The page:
Can You Drink Too Much Water?

Published: March 18, 2024

Believe it or not, warm weather is coming. Before you know it, you’ll be filling — and refilling —your water bottle to quench your summer thirst.

Most of us drink more water during the summer months than we do when it’s cold because sweating from heat dehydrates us and makes our thirst impossible to ignore. Yet, by the time you have unquenchable thirst, that means you’re already dehydrated. Being healthy requires drinking even when you don’t feel thirsty so that you remain well hydrated all the time.

Carrying a personal water bottle, so ubiquitous that it’s become a fashion statement in our culture, is a great reminder to drink water. But there are a few things to keep in mind.

What kind of water bottle is best? And how much water do you really need every day?

When it comes to water bottles, avoid those with bisphenol or BPA, a chemical that may be harmful to your health. BPA occurs in various products, including all kinds of water bottles and water supply pipes. For example, a plastic water bottle, the kind that convenience stores and airports sell, deteriorates in hot weather, allowing its materials, including BPA, to leak into your water. I recommend bottles made from stainless steel, which will not corrode or leach potentially dangerous particles in any temperature.

How much water do you need to drink?

The human body needs 30 milliliters of fluid per kilogram of body weight. That’s about eight, 8-ounce glasses — or 64 ounces — of fluid daily. In other words, if you weigh 150 pounds, then you should be drinking 2045 milliliters — about 69 ounces — of water or some other healthy liquid each day. Pregnant women need more than 64 ounces a day, according to the American College of Obstetricians and Gynecologists, who recommend they drink eight-to-12 cups of water a day.

Water doesn’t have to be your only source of fluid. Fruits, vegetables, Italian ices, even ice cream — anything that liquifies at room temperature — counts toward your fluid intake.

We used to say that coffee didn’t count as fluid because of its diuretic properties, which refers to its ability to draw water out of your body. But that myth has been debunked. Coffee and tea, even with cream and sugar, count toward your fluid intake.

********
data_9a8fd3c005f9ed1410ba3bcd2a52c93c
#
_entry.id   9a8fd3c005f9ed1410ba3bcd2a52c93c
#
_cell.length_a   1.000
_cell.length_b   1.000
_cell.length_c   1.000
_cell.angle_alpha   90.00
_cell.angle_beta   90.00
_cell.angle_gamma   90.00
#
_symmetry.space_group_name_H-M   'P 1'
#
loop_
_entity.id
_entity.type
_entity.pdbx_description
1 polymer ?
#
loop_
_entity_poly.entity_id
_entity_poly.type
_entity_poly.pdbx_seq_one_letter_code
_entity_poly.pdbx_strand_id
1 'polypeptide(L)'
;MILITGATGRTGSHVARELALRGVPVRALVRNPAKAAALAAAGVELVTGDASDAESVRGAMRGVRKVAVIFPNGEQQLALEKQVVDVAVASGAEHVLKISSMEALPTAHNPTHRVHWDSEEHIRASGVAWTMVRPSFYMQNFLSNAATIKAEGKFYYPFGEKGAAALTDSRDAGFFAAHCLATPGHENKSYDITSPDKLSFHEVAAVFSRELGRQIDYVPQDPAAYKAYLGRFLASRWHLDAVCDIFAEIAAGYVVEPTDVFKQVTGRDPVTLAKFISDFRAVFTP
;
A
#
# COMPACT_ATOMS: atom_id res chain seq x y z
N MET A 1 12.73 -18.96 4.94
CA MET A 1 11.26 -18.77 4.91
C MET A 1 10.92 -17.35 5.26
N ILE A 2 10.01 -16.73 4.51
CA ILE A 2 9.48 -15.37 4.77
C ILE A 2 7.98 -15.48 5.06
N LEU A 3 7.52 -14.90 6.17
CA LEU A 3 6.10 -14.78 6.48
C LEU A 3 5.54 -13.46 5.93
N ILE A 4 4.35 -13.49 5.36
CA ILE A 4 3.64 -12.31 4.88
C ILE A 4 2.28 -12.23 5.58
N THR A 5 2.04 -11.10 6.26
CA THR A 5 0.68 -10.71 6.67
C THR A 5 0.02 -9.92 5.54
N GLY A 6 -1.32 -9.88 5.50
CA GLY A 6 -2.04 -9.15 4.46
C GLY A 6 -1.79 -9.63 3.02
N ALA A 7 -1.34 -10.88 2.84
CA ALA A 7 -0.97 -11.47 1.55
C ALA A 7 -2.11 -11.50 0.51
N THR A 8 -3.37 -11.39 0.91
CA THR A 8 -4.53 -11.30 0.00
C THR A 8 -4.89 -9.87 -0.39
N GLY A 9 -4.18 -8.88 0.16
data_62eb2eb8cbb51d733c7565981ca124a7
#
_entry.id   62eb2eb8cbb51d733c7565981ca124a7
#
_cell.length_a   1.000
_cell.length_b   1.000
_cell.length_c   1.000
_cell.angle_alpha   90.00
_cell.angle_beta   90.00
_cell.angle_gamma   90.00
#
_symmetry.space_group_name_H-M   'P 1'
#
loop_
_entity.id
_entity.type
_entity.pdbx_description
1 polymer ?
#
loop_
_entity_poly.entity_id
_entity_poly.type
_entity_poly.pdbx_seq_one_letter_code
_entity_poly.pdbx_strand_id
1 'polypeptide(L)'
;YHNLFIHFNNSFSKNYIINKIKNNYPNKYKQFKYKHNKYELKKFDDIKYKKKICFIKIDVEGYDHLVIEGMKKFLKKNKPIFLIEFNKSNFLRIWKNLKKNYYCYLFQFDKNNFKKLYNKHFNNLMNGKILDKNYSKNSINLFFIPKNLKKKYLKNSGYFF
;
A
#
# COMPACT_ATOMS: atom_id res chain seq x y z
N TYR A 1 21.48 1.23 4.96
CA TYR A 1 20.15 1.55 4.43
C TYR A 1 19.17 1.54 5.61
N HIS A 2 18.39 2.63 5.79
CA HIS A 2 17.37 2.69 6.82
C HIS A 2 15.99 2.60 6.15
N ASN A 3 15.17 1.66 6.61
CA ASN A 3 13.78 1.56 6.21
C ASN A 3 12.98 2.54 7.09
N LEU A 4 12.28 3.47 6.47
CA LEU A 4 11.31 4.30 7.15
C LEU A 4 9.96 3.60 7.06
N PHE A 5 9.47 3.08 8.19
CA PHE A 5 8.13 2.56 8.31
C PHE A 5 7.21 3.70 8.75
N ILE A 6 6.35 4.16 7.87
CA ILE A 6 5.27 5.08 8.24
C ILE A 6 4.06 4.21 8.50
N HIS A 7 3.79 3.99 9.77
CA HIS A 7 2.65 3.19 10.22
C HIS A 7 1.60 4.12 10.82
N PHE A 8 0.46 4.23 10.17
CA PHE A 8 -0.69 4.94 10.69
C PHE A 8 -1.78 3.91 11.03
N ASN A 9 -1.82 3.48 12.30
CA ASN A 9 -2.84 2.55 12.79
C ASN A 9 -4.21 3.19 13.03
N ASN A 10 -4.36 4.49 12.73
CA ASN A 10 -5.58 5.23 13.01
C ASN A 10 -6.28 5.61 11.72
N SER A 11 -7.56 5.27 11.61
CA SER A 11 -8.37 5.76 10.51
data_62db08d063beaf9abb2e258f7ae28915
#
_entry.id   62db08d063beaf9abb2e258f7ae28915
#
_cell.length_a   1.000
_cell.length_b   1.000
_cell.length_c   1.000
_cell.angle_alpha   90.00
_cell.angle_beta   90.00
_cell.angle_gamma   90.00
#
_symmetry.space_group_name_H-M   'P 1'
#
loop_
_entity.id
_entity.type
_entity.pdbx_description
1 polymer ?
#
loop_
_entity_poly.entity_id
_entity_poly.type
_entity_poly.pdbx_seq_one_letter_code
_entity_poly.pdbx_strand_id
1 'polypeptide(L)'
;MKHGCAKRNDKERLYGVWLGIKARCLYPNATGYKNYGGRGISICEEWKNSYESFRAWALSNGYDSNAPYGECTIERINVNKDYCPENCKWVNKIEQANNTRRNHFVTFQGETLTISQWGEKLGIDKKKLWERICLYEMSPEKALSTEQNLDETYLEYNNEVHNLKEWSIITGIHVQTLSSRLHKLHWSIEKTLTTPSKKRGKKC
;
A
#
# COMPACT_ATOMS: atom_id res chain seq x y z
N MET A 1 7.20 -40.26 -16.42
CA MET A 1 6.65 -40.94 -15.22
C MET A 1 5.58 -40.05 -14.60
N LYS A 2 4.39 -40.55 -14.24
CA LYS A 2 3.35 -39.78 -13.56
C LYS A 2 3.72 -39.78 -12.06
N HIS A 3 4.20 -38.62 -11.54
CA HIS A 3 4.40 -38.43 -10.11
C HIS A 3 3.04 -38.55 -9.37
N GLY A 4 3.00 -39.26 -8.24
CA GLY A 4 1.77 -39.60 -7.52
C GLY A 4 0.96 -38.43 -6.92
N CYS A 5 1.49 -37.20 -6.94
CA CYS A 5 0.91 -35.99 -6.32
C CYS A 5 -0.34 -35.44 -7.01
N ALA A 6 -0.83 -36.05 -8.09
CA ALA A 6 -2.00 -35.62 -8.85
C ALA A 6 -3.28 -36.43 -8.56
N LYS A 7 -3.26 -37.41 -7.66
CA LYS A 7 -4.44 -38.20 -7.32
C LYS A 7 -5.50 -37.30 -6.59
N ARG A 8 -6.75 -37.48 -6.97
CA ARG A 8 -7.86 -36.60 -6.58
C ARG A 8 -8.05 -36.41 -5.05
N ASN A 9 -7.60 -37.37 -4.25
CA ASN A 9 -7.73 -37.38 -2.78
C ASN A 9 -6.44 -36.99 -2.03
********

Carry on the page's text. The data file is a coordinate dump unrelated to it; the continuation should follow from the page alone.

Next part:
The more active you are, or the hotter the climate in which you live, the more you sweat and the more fluids you need. How can you tell if you’re drinking enough? Your urine color will tell you. If it’s concentrated and looks dark yellow or orange, then you need to drink more. If it’s pale yellow, then you’re well hydrated.

How do you know if you’re drinking too much water?

Clear urine could indicate too much water intake, which could lead to hyponatremia or water intoxication. This occurs when your urine is so diluted that it depletes your sodium and other mineral levels. The body must maintain an appropriate balance between sodium and potassium to keep the heart, cells, and nervous system working properly. Water intoxication disrupts this balance. When this happens, you may feel drunk, dizzy or confused. We often see this condition in marathon runners or other elite athletes who are careful to rotate their water intake with electrolyte drinks to maintain the balance of salt and other minerals in their body.

Water intoxication is especially dangerous for people who have a high risk for fluid overload, which happens when fluid builds up around the heart and impairs its ability to function properly. This includes people who have congestive heart failure (CHF) or are on dialysis or restricted fluid diets. If you have CHF or are on dialysis, ask your doctor how much fluid you should be drinking daily.

In the meantime, buy yourself a stainless-steel water bottle and drink up!

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